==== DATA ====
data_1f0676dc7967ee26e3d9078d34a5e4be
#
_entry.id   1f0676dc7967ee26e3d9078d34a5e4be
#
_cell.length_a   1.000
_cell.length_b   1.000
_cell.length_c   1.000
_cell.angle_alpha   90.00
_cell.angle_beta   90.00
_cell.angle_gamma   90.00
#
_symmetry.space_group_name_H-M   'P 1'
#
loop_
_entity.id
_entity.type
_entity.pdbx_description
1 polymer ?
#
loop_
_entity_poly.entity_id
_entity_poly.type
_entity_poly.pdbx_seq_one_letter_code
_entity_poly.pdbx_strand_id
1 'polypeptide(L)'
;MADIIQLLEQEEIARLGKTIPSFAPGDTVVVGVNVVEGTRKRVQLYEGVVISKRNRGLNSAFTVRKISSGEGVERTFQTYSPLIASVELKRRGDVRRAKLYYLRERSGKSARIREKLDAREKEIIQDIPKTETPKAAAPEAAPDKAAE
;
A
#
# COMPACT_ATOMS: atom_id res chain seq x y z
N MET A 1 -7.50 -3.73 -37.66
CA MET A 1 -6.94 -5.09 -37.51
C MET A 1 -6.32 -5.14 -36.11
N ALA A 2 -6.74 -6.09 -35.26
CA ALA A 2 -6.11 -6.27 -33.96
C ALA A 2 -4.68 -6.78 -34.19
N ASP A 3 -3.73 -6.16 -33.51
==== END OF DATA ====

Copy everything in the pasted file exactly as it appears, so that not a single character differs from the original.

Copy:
data_1f0676dc7967ee26e3d9078d34a5e4be
#
_entry.id   1f0676dc7967ee26e3d9078d34a5e4be
#
_cell.length_a   1.000
_cell.length_b   1.000
_cell.length_c   1.000
_cell.angle_alpha   90.00
_cell.angle_beta   90.00
_cell.angle_gamma   90.00
#
_symmetry.space_group_name_H-M   'P 1'
#
loop_
_entity.id
_entity.type
_entity.pdbx_description
1 polymer ?
#
loop_
_entity_poly.entity_id
_entity_poly.type
_entity_poly.pdbx_seq_one_letter_code
_entity_poly.pdbx_strand_id
1 'polypeptide(L)'
;MADIIQLLEQEEIARLGKTIPSFAPGDTVVVGVNVVEGTRKRVQLYEGVVISKRNRGLNSAFTVRKISSGEGVERTFQTYSPLIASVELKRRGDVRRAKLYYLRERSGKSARIREKLDAREKEIIQDIPKTETPKAAAPEAAPDKAAE
;
A
#
# COMPACT_ATOMS: atom_id res chain seq x y z
N MET A 1 -7.50 -3.73 -37.66
CA MET A 1 -6.94 -5.09 -37.51
C MET A 1 -6.32 -5.14 -36.11
N ALA A 2 -6.74 -6.09 -35.26
CA ALA A 2 -6.11 -6.27 -33.96
C ALA A 2 -4.68 -6.78 -34.19
N ASP A 3 -3.73 -6.16 -33.51